How to Cancel a Listing Contract
Canceling a listing contract for your home should be a straightforward process, particularly if your real estate agent hasn't brought in any potential buyers. You can ask for a release, or if it's a large firm, request a different agent. The terms of cancellation should already be spelled out in your contract.
Most residential listing agreements are a bilateral contract, meaning both the agent and the seller must perform. The first step in canceling a listing contract is establishing the grounds for cancellation. This could be because of a lack of good communication. For instance, your agent may not be providing the updates you require. It could also boil down to a lack of good chemistry. At the other end of the spectrum is unethical behavior. Determine if any of those reasons apply to your situation before taking any action.
Keep things cordial and professional:
Ask for a release: The time to ask about canceling a listing is when you sign the listing contract. Ask your agent if she will release you if you are unhappy. If you keep the contract to a 3-month period, it will be easier to move on to a new agent. This is an item to negotiate and many listing agents prefer a minimum 6-month contract.
Request a release in writing: Tell your agent immediately if you want to cancel. Do not delay this communication. Put your request in writing and document your expectations. An email will work fine.
Ask to be assigned another agent: Realize that your listing is between the brokerage and you, not you and your agent. If you are unhappy with your agent, it might be entirely permissible and easier for everyone if you ask the broker to assign another agent to you.
If you have laid out the reasons that you want to cancel the listing and the agent refuses, you might have to hire a lawyer, although there is no guarantee that a lawyer will get you the outcome you desire.
Reasons to Cancel a Listing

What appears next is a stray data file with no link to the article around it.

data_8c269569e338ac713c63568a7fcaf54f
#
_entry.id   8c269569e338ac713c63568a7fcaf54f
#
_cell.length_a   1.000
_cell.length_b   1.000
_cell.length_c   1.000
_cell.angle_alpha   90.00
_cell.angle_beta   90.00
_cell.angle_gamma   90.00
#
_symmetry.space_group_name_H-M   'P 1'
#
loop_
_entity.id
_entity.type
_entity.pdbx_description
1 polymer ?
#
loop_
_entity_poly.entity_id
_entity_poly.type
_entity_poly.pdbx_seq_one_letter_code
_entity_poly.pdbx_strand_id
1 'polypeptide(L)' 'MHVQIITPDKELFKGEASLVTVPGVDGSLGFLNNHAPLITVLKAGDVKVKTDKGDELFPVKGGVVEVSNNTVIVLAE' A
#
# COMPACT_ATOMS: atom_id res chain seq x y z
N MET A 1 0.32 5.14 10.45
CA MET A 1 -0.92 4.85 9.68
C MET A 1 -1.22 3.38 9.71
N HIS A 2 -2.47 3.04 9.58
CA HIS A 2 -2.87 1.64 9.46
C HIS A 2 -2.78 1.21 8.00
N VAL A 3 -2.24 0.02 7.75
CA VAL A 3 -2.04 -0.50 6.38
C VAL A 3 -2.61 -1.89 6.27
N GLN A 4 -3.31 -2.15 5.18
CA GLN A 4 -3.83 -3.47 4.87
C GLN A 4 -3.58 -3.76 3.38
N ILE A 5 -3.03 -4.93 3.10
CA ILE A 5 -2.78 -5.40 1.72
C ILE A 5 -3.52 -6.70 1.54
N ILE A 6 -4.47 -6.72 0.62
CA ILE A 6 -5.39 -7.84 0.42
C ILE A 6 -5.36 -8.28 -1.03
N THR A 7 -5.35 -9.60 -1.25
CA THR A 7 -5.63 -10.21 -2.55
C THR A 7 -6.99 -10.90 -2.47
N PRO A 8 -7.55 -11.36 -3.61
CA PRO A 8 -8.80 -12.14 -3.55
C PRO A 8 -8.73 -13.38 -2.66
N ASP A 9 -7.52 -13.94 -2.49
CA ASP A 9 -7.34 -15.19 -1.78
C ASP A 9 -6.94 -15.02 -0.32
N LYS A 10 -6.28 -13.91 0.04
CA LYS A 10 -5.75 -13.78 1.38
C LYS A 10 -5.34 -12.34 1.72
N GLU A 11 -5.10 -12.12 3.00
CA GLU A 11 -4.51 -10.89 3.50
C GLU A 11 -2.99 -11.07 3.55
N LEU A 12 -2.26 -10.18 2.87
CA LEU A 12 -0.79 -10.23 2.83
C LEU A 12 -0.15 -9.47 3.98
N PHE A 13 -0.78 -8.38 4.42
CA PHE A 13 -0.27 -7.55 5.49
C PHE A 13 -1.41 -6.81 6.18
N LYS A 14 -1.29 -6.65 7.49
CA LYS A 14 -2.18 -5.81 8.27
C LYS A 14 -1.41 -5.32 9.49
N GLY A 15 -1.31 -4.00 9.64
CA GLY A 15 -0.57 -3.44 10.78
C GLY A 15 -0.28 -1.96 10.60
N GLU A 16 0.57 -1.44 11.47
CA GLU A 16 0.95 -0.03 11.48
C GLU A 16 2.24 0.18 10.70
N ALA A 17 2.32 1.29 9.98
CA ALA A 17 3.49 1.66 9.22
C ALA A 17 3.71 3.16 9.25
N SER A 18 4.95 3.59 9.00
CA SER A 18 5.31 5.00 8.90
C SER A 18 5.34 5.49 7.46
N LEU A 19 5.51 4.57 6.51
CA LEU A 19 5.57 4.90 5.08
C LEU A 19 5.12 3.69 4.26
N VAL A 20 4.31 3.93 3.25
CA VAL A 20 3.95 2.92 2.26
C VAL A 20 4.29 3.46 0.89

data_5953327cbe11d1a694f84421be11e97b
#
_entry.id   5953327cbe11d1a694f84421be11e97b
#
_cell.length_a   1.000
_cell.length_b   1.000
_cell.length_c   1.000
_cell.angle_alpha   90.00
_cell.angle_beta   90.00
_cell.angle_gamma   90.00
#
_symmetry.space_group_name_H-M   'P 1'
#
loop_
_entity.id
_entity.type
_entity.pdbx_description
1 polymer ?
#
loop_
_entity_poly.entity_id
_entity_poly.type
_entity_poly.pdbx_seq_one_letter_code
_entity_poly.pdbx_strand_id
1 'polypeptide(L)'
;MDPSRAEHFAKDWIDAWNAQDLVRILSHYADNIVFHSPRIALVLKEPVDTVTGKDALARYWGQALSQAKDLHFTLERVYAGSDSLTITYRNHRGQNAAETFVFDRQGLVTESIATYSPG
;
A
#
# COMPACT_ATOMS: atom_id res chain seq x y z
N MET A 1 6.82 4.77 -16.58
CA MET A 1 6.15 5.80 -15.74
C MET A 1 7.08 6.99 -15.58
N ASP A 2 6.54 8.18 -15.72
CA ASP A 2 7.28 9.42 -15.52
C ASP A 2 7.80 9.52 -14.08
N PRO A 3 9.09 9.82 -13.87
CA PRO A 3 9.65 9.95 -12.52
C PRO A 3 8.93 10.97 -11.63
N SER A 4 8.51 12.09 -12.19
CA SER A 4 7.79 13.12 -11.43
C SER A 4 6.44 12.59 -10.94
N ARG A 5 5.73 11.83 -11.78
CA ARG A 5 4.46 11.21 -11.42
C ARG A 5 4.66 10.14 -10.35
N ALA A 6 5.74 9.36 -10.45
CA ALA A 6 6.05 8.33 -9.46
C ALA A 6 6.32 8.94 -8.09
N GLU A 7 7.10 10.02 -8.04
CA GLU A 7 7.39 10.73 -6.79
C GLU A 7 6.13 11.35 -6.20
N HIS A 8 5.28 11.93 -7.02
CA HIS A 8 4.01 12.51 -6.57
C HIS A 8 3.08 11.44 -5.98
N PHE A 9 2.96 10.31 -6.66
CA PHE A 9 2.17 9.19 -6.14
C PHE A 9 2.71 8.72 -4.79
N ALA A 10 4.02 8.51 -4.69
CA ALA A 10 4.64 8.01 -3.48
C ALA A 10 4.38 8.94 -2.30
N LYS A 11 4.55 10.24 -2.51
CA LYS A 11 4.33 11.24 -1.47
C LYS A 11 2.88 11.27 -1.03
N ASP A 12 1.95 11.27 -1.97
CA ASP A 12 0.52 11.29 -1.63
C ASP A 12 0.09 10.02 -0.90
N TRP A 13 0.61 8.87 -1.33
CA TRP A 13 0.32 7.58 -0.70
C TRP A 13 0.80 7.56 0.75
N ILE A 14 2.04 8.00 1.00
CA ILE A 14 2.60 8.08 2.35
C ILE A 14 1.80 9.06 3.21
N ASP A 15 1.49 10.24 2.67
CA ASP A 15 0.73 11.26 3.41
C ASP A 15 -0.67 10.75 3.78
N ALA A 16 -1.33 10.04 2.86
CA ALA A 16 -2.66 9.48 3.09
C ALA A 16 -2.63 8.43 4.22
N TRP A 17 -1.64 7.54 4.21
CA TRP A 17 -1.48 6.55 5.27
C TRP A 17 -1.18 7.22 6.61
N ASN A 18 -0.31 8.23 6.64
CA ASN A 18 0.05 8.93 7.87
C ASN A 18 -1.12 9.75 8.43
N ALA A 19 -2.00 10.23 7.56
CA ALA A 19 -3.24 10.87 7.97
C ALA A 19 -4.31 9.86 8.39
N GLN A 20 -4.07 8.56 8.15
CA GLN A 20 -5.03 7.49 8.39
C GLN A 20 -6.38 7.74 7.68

Various factors could contribute to your canceling a listing, although if your agent is experienced, you may want to reconsider the cancellation. In many small communities, years can pass before a home sells. Still, some reasons for cancellation are:
Poor communication: If you prefer daily or weekly updates from your agent and they do not provide them, that's a good reason to cancel a listing. First, though, give your agent an opportunity to improve their communications skills. Don't just yank the listing away.
Bad photographs: Photos are the most important aspect of marketing. An agent can misspell words or use the wrong words and a home will still sell. Photos, however, are a different story altogether. Look at your photography. The images should place your home in the best light possible. If the photography is not professional grade, you might want to cancel the listing.
No internet exposure: Google and other search engines are essential tools in getting your listing out into the wider world. If you put your address into a search engine and don't return any results, that's a big red flag that little is being done to sell your home.
Mismatched personalities: Sometimes you don't get to know a person until you have worked together. You might be an overachiever now paired with an underachiever. You might want just the facts, but the agent might lean toward a passive nature. It's OK to cancel a listing if your personalities don't mesh.
Unethical behavior: Agents rarely set out to be unethical, but it can happen. Perhaps they've flip-flopped on broker fees or have overpromised on things to buyers that are an impossibility. If you feel that your agent is not representing your best interests, it might be time to cancel the listing and look for a new agent.
Zillow. "How to Break Up With Your Real Estate Agent." Accessed March 14, 2020.
NOLO. "Signing a Listing Agreement With Your Real Estate Agent." Accessed March 14, 2020.
National Association of REALTORS®. "Section 3: Definitions of Various Types of Listing Agreements." Accessed March 14, 2020.
National Association of REALTORS®. "2020 Code of Ethics & Standards of Practice." Accessed March 14, 2020.